Figure 1.  Literature identification and study selection.

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Study characteristics

Table 1 summarises the characteristics of the studies included. Twenty-four studies (92.3%) were cohort studies, one was a randomised controlled trial and one was a cross-sectional study. All studies reported prospective recruitment. Sample sizes ranged from 42 women to 3836 women (median 378 women), with the incidence of GDM varying from 3% to 33% (median 8%).

Table 1.   Key characteristics of the studies included
First author, yearCountryDesignInclusionExclusionGestational age (weeks)Sample size (n)GCT verified (%)GDM n (%)OGTT 75/100 gThreshold OGTT high/lowSensitivity 7.8 mmol/lSpecificity 7.8 mmol/lCapillary, venous plasma or blood
  1. GCT, 50-g glucose challenge test.

  2. *Testing in the second trimester (women diagnosed in the first trimester were excluded).

  3. **For a threshold of the 50-g GCT of 7.2 mmol/l. Accuracy measures were not reported for a threshold of 7.8 mmol/l.

  4. ***For a threshold of the 50-g GCT of 7.0 mmol/l. Accuracy measures were not reported for a threshold of 7.8 mmol/l.

Ayach, 200617BrazilCohortConsecutivePreterm birth, fetal death24–2834110013 (4)100Low0.770.88Plasma
Bonomo, 199818ItalyCohortConsecutiveNone24–2870410050 (7)100High0.910.73Venous plasma
Caliskan, 200419TurkeyCohortConsecutiveNone24–284229914 (3)100High0.930.76Venous
Cetin, 199720TurkeyCohortConsecutiveMedication, preterm birth, preeclampsia24–2827410017 (6)100High0.650.88Plasma
Cocilovo, 199421ItalyCohortConsecutiveNone24–302491009 (4)100High1.00.76Capillary whole blood
Espinosa, 199922MexicoCohortConsecutiveNone24–3044510043 (10)100High0.880.85Venous
Hidar, 200123FranceCohortConsecutivePreterm birth, PPROM24–289510013 (14)75Low0.690.87Plasma
Jirapinyo, 199324ThailandCohortRisk factorsNone8–38 65% 24–3039610042 (11)100High0.860.65Plasma
Keshavarz, 200625IranCohortConsecutiveNone24–284129026 (6)100Low0.880.88Unknown
Lamar, 199926USARCTConsecutiveNone24–281361005 (4)100High0.80.82Venous
Maegawa, 200327JapanCohortNot reportedNone13–26735*1008 (1*)75High0.790.85Unknown
Mathai, 199428IndiaCohortConsecutiveDelivery elsewhere26–3023210011 (5)100Low0.360.8Plasma
Perea, 200229SpainCohortConsecutiveNone24–2813810013 (9)100High1.000.77Unknown
Perea, 200229SpainCohortConsecutiveNone24–2864210053 (8)100High0.980.74Unknown
Perucchini, 199930SwitzerlandCohortConsecutiveNone24–285209353 (10)100Low0.580.91Venous plasma
Puavilai, 199331ThailandCohortRisk factorsNone24–2811510016 (14)100High0.190.95**Unknown
Ramirez, 200332MexicoCohortConsecutiveNone24–2833410024 (7)100Low0.880.64Venous
Rey, 200433CanadaCohortConsecutiveNone24–281887821 (11)75High0.790.97Unknown
Schwartz, 199434USACohortConsecutiveNone7–40, Mean 27.613210025 (19)100High0.920.52Venous plasma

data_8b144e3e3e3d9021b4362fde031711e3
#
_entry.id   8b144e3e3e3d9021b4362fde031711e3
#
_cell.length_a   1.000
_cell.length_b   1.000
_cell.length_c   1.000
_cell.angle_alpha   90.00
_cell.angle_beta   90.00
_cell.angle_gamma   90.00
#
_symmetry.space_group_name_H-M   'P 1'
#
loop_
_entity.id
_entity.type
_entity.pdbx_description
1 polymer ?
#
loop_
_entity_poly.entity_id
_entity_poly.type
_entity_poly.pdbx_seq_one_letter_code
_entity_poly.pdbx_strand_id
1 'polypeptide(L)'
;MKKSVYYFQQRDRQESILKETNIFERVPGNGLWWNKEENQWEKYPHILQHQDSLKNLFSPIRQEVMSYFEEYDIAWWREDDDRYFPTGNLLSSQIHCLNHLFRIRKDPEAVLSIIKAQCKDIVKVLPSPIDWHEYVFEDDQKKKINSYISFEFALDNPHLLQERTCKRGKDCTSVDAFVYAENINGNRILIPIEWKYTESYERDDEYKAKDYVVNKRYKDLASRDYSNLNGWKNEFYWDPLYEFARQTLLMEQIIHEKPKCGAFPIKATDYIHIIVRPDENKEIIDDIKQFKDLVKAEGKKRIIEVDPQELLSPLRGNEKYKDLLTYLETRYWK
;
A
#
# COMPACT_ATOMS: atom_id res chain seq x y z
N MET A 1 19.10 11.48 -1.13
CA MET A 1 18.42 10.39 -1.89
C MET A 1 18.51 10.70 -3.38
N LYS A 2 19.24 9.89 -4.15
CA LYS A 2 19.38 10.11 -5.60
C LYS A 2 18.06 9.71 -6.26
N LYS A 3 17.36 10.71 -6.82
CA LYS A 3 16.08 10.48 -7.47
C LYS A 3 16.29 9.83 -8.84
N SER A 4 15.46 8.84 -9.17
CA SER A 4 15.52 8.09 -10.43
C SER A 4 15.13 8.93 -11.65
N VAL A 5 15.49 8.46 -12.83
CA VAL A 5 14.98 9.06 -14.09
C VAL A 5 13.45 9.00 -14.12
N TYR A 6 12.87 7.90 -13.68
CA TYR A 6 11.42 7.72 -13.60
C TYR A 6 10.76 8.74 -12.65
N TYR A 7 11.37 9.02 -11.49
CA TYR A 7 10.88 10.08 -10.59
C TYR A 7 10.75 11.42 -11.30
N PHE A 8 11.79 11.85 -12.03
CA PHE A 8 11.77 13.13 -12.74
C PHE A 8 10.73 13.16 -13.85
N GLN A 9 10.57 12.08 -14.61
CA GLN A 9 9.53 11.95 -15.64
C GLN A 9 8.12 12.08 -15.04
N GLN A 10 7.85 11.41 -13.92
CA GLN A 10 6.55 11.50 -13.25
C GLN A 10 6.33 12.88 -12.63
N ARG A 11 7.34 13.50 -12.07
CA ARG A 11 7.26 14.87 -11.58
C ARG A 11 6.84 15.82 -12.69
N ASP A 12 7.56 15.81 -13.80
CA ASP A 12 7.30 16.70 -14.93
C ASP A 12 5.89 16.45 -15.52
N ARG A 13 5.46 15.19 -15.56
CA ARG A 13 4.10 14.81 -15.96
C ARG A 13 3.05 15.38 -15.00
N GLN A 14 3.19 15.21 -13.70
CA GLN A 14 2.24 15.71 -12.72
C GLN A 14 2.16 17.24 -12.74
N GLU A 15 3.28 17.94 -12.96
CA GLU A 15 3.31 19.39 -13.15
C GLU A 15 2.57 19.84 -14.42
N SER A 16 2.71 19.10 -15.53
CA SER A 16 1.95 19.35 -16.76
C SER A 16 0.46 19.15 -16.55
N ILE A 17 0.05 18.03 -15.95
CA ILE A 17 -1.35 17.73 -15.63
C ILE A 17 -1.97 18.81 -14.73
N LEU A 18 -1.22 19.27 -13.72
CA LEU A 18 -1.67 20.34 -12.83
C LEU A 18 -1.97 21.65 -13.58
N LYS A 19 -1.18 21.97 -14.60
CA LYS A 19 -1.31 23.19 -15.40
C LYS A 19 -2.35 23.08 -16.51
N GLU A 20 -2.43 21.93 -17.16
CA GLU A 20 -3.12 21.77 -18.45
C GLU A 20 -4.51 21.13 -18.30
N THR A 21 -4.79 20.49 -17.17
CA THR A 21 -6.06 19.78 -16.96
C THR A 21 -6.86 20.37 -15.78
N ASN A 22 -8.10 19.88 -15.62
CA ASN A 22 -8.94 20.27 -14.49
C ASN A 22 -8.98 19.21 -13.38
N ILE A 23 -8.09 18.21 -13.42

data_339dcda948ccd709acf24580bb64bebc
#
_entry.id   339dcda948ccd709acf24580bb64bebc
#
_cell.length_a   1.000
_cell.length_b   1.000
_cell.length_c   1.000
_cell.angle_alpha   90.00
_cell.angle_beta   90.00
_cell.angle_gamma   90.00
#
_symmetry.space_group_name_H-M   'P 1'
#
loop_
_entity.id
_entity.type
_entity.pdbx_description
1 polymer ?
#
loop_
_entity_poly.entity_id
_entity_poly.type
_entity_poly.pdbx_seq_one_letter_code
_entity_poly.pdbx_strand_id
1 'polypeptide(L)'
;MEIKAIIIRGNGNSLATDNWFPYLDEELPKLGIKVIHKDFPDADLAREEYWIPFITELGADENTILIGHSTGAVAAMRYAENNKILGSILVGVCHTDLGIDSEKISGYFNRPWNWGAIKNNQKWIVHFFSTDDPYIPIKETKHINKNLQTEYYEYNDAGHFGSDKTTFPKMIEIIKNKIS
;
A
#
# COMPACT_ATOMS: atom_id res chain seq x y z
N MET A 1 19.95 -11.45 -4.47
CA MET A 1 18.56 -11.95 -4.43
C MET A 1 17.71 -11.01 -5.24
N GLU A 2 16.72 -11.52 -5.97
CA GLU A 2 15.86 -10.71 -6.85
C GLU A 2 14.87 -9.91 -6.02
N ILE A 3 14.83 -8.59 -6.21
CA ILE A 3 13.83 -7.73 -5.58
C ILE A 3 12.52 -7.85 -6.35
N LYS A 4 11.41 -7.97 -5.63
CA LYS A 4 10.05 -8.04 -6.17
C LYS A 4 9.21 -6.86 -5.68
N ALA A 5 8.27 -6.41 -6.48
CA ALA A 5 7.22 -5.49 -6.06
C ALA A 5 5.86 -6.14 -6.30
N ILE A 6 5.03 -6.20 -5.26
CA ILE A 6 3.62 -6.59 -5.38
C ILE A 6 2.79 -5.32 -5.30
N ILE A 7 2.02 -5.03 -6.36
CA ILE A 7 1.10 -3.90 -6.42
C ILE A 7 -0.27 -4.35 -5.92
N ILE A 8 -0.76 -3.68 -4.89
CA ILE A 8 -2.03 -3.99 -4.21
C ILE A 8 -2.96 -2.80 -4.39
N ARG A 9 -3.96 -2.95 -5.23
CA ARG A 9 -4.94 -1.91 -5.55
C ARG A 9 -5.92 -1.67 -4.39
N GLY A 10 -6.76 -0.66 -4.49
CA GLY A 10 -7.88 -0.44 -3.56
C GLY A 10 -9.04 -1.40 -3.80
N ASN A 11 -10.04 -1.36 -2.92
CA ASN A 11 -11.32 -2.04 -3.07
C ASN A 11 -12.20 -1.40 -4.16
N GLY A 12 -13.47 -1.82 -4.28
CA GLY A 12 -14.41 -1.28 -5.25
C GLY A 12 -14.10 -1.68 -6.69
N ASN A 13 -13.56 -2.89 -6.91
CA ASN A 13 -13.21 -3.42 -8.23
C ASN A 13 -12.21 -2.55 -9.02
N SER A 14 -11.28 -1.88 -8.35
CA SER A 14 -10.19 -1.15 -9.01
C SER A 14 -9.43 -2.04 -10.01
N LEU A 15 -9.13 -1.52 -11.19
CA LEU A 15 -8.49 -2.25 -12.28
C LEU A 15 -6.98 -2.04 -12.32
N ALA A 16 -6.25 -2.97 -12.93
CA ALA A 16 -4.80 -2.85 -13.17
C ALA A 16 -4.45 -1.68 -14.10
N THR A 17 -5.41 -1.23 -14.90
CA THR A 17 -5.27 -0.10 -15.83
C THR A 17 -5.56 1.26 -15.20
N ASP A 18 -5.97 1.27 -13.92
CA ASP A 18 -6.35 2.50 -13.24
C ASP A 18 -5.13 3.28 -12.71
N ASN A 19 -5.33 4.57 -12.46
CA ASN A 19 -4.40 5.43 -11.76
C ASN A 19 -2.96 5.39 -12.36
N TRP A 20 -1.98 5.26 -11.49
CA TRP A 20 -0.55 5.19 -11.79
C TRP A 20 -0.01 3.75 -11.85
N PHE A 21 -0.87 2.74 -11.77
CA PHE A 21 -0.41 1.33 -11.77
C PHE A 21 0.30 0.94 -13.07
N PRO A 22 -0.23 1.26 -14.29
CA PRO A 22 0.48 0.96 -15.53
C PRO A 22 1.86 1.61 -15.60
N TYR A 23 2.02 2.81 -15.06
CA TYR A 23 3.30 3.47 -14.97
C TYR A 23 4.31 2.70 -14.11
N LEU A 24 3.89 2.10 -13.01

Sermer, 199435CanadaCohortConsecutiveNone26–273836100265 (7)100High0.770.82Plasma
Siribaddana, 199836Sri LankaCohortConsecutiveNone24–2872110040 (6)75Low0.630.84Plasma
Tam, 200037ChinaCohortNot reportedNone24–2889395122 (13)75Low0.730.68***Unknown
Thitadilok, 199538ThailandCohortRisk factorsNone24–2830410023 (8)100High0.910.77Plasma
Uncu, 199539TurkeyCohortConsecutiveNone24–284210014 (33)100High0.790.54Plasma
van Leeuwen, 200740the NetherlandsCohortConsecutiveNone24–2812819847 (4)75Low0.700.89Venous plasma
Weerakiet, 200641ThailandCross sectionalRisk factorsChronic disease (treatment)21–2835910060 (17)100Low0.900.61Plasma

Patient recruitment was reported as being consecutive in 21 studies (81%), whereas in four studies (15%) patients were screened based on the presence of risk factors. One study did not report inclusion criteria. Rates of GDM varied from 3% to 33% in studies with consecutive recruitment, and from 11% to 17% in studies with inclusion based on the presence of risk factors.

Index test

All but two studies reported accuracy measures with the threshold of the 50-g glucose challenge test set at 7.8 mmol/l. Nineteen studies reported accuracy measures for multiple thresholds of the 50-g glucose challenge test. In the majority of the studies the 50-g glucose challenge test was performed between 24 and 28 weeks of gestation.

Reference test

In six studies the 75-g OGTT was used as a reference standard, whereas 20 studies used the 100-g OGTT as a reference standard. Ten studies were categorised as having a low threshold value of the OGTT and 16 studies were categorised as having a high threshold value of the OGTT to define GDM (Tables 1 and S1). In the majority of the studies the OGTT was performed between 24 and 28 weeks of gestation.